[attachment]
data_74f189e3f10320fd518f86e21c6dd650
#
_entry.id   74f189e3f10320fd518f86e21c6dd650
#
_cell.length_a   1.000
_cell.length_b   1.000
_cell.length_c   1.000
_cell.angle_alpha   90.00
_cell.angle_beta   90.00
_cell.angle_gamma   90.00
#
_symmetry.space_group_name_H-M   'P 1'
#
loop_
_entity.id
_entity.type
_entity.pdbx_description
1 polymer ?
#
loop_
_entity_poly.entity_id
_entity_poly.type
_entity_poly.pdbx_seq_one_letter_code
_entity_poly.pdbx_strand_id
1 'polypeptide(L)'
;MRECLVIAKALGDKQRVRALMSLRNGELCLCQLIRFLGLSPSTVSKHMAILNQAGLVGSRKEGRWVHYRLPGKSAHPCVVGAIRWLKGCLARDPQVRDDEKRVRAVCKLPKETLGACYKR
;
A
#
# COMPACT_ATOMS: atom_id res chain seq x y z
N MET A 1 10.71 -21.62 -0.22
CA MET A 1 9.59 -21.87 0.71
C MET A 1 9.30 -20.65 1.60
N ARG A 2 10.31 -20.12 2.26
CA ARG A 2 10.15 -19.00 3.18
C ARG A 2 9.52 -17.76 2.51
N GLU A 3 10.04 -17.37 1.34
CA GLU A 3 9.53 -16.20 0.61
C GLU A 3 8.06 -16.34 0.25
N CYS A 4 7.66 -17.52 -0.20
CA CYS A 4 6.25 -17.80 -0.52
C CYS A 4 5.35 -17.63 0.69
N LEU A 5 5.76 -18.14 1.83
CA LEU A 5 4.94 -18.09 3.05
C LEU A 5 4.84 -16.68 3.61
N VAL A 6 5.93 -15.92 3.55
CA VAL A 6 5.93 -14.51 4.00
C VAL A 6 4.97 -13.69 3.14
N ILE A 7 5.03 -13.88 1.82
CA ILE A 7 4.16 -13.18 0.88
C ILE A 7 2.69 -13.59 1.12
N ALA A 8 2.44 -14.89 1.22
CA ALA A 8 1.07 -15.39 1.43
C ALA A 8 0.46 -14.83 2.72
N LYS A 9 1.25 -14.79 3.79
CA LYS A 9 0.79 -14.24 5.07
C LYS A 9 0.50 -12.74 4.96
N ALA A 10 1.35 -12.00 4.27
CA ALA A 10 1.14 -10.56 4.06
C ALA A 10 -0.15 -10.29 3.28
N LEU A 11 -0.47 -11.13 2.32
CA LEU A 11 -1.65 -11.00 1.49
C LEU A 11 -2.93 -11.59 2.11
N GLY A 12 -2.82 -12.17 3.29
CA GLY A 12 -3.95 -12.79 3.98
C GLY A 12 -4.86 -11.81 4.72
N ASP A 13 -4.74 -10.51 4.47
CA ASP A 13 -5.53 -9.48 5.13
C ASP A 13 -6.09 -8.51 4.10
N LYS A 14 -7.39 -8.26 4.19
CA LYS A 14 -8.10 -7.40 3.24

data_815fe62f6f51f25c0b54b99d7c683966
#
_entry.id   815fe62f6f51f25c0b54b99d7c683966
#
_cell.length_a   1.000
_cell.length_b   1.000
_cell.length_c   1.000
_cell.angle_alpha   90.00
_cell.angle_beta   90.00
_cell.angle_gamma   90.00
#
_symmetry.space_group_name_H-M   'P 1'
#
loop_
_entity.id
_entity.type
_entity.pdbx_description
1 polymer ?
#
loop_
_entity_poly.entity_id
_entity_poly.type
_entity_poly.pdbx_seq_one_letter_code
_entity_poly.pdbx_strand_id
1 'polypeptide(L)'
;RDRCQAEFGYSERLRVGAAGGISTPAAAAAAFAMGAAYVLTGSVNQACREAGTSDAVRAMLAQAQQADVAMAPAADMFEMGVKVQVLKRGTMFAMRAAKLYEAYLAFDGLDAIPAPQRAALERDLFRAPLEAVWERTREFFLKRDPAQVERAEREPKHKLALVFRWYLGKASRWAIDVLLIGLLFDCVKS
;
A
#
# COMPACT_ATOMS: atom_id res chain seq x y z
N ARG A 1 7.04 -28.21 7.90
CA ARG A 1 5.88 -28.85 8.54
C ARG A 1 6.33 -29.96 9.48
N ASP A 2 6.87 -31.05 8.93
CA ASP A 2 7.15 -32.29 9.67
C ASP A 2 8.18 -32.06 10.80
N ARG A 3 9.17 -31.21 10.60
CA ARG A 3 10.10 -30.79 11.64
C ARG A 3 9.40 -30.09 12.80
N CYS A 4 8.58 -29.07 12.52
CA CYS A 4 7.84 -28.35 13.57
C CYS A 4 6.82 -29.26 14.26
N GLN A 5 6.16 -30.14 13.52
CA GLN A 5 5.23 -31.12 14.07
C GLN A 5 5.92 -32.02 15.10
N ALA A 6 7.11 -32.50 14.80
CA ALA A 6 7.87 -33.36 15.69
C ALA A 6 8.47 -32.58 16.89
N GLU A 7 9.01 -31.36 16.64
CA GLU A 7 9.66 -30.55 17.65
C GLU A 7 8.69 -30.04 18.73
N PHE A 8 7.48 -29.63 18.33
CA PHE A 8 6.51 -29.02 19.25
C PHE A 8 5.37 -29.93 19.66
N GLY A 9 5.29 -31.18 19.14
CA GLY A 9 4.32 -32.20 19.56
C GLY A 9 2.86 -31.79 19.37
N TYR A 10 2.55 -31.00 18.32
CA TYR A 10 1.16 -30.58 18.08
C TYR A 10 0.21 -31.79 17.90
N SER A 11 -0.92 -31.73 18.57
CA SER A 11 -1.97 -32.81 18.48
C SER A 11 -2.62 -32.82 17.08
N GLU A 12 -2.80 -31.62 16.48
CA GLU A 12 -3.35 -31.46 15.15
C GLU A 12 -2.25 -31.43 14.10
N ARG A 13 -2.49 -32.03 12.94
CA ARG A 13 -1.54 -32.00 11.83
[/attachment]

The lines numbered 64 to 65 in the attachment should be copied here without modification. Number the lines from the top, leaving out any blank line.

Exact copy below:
N GLY A 12 -2.82 -12.17 3.29
CA GLY A 12 -3.95 -12.79 3.98